I recently read a quote that expressed this quite well. I apologize for not including my source, I don’t recall it-

“I don’t know whether this truncated elephant with arm unmanned was a one-shot or a whole roll.  I just know it was right.  And it illustrates what goes on in the photographer’s mind when he’s being totally unconcerned about composition, almost.  He’s being almost totally concerned about subject.  What comes through is the subject.  What comes through the subject is the way of seeing.” —Jonathan Brand wrote these comments on composition and subject in his Popular Photography Critic’s Choice column about Garry Winogrand’s photograph of an elephant’s trunk, exhibited at the 1964 Museum of Modern Art show The Photographer’s Eye.

I decided that I was a street Photographer.

 

I entered a few competitions-

2016

Streetfoto San Francisco International Street Photography

http://streetfoto.org/sf2016-contest-finalists/#single

2017

LACD Street Shooting Around the World

https://lacphoto.org/gallery/2017-street-shooting-around-the-world-exhibition-winners-in-show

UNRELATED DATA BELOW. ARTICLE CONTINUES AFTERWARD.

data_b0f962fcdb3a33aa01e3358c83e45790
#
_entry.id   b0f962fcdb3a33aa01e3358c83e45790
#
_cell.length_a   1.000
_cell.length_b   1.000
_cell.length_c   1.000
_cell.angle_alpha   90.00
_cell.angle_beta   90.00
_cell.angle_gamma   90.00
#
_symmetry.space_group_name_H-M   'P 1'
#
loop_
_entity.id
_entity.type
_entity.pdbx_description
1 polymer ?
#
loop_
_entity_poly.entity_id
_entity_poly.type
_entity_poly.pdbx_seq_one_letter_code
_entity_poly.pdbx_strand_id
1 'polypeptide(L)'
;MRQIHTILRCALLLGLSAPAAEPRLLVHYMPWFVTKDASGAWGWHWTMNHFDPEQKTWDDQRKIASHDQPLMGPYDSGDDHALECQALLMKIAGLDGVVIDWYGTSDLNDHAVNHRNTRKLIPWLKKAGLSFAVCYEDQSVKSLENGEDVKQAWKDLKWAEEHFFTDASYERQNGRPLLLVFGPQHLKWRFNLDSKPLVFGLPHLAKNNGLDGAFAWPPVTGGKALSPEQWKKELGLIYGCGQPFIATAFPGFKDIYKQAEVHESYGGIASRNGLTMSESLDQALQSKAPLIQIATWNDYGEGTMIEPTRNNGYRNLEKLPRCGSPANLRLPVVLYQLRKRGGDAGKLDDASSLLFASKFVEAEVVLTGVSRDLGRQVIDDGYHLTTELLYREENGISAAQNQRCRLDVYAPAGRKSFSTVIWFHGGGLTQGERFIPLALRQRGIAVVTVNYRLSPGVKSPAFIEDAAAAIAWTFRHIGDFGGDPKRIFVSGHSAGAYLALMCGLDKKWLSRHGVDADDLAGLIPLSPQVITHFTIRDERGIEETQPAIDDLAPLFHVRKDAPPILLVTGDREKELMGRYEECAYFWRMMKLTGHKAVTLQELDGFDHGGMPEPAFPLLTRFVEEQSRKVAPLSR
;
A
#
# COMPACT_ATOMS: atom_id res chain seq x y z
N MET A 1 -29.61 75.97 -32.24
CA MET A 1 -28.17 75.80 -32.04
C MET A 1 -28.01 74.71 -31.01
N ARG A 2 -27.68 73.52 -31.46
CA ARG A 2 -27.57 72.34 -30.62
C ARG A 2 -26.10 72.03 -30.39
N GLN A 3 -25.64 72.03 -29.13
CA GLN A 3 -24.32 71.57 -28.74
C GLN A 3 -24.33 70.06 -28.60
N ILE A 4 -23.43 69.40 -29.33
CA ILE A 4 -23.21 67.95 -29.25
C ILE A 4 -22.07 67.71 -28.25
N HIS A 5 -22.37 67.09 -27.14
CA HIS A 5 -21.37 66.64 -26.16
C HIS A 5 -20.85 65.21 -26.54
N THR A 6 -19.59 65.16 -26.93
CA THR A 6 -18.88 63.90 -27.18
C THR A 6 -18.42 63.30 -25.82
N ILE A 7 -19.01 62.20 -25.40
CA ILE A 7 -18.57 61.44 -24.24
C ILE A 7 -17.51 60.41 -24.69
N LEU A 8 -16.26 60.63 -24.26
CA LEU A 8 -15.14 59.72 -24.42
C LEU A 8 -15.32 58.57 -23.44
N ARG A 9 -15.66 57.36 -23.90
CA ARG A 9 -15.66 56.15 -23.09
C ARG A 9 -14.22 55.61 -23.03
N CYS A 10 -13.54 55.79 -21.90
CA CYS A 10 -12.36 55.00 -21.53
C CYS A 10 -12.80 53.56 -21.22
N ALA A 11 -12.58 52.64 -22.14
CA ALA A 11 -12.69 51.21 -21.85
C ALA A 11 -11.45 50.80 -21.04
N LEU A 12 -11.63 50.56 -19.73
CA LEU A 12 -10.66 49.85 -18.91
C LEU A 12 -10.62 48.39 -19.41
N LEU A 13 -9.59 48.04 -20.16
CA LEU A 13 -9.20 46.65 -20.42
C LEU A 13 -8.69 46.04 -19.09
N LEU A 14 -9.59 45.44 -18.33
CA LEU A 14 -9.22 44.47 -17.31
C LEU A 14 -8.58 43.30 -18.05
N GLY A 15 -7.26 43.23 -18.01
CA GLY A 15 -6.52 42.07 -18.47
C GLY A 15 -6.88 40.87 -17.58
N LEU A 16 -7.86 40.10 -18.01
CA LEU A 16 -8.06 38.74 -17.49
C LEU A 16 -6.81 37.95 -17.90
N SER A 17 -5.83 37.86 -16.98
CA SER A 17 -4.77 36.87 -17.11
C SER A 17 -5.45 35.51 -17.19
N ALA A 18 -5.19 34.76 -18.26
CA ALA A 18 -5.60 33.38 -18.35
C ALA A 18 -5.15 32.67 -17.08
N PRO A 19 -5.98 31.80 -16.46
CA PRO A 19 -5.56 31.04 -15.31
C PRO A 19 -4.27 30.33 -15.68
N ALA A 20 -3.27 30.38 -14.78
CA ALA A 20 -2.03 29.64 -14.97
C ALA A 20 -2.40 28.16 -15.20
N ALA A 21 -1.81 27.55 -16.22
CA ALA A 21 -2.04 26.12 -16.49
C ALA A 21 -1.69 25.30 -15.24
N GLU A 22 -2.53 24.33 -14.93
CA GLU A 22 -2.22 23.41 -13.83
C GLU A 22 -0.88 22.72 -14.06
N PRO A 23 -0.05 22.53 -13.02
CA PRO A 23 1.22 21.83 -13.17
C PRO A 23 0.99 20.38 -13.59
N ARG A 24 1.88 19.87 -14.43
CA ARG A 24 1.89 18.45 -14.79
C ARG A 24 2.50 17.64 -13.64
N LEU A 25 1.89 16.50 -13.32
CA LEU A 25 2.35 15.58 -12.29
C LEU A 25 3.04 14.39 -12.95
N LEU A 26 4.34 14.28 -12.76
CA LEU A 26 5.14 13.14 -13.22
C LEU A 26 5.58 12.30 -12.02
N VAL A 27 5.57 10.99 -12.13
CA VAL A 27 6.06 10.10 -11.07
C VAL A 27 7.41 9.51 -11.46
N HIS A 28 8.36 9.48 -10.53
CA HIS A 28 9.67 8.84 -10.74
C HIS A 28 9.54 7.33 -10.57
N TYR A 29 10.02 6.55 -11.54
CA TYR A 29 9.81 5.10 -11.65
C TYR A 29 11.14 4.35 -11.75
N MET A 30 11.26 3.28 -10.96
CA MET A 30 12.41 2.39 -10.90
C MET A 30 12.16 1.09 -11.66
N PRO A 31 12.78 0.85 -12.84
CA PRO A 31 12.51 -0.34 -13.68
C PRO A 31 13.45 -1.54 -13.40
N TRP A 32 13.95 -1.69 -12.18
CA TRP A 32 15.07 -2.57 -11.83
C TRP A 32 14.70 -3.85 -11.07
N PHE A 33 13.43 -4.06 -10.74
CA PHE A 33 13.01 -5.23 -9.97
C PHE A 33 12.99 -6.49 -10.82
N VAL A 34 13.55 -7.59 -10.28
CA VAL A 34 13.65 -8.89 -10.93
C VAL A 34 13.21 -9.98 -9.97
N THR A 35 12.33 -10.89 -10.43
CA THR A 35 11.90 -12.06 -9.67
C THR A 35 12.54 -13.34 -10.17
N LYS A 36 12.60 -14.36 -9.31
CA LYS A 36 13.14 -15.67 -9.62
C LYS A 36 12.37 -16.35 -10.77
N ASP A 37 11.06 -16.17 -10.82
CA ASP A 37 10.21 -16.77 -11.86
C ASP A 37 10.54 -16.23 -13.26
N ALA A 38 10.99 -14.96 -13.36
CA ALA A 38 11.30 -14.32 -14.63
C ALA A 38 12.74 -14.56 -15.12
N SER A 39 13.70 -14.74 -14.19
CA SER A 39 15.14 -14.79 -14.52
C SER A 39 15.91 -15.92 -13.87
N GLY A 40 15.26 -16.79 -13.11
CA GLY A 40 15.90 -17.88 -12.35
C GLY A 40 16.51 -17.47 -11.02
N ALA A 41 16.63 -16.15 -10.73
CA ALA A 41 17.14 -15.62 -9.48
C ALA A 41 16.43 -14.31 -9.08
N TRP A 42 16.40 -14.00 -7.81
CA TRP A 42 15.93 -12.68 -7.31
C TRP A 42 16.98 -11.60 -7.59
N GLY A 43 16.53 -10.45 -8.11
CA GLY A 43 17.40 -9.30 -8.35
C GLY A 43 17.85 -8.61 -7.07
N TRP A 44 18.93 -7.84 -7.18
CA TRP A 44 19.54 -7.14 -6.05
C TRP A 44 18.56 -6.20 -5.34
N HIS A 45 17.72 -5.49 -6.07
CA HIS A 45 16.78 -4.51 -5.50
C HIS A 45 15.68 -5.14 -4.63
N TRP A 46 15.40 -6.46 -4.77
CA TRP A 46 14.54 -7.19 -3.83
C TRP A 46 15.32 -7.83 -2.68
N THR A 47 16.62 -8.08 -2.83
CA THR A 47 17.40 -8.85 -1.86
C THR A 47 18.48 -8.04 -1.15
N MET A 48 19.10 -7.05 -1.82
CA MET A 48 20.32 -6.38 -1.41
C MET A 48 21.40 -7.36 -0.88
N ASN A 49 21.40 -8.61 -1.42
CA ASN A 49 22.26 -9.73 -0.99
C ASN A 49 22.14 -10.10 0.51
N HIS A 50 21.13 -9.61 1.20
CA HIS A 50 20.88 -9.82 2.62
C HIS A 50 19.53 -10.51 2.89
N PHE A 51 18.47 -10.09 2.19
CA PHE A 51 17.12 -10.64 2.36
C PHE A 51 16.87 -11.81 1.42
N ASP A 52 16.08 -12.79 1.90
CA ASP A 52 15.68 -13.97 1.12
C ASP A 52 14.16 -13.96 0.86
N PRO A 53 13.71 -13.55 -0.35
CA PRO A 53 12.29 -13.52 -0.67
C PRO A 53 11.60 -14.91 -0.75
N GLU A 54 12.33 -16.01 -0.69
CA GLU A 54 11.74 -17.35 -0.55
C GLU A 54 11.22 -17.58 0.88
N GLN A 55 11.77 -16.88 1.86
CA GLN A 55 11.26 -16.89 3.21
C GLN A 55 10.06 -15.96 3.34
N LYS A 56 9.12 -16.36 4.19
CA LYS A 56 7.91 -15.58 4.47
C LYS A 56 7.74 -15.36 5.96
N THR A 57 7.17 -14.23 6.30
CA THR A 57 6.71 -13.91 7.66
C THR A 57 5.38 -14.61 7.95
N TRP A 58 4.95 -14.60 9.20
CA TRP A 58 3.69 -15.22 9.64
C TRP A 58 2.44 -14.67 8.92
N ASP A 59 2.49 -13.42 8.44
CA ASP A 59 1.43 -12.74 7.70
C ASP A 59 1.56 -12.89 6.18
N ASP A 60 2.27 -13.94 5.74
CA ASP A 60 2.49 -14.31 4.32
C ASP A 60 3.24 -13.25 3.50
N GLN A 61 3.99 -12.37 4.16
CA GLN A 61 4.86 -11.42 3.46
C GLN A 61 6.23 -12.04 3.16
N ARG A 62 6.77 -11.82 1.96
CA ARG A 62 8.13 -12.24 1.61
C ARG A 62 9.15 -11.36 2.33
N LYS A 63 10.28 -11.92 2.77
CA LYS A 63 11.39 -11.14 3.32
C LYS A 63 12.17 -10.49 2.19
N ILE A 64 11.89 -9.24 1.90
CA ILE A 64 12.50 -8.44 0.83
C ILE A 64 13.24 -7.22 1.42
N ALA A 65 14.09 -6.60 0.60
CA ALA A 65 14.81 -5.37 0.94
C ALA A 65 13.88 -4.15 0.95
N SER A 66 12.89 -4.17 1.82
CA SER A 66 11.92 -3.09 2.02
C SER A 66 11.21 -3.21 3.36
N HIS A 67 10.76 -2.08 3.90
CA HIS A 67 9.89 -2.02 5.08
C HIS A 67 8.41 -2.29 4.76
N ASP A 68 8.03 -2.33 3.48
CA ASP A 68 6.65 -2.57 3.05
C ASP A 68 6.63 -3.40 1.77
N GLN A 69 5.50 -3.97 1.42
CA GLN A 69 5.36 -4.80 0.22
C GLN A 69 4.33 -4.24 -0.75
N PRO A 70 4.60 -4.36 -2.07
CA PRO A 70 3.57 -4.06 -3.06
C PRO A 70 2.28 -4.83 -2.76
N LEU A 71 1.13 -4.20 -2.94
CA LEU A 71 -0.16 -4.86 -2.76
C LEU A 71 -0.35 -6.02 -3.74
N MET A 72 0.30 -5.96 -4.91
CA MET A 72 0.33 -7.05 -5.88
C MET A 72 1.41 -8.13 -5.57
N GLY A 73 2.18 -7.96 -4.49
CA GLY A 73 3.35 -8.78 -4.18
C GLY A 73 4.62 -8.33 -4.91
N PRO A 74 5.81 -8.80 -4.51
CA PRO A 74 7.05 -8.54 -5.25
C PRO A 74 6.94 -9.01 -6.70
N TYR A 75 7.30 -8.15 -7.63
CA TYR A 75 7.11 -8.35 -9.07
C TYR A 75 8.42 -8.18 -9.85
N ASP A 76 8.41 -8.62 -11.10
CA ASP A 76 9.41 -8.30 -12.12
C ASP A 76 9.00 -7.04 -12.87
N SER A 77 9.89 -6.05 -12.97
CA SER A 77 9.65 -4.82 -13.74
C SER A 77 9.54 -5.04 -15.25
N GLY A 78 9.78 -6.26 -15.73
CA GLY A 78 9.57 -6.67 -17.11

Meanwhile, I was noticing a trend towards formalizing Street Photography into a genre. Many street photographers who were gathering around the Internet water cooler started forming groups, or collectives. This seemed a good thing because their purpose was to critique and help curate each other’s work.

Others created self-promoting websites that seem to have evolved into large mirrors of their own self worth. There started to be Fanboys who wallowed in didactic conversations.There was some talk of Gear-“you have to use 28 or 35mm, you have to get up close”.

There were Rules.

Street Photography turned into a category.

Oops!… I Did It Again

“A Kiss on Sunset Boulevard” was also chosen by Juror Gus Powell for the current “Street Shooting Around the World ” show at the Los Angeles Center for Photography-

https://lacphoto.org/lacps-fourth-annual-street-shooting-around-the-world-exhibition-2018/

Coincidentally, I was in LA for the opening of last year’s show-

https://lacphoto.org/lacps-third-annual-street-shooting-around-the-world-exhibition-2017/

and I was walking over to a Wine Bar that I had discovered on Sunset Boulevard. I was in the crosswalk when I saw this couple making out in this alcove of the Amoeba Records store. The traffic light was changing, so I really only had seconds to take this shot and get out of the middle of that six lane street.

 

This show runs through March 18th.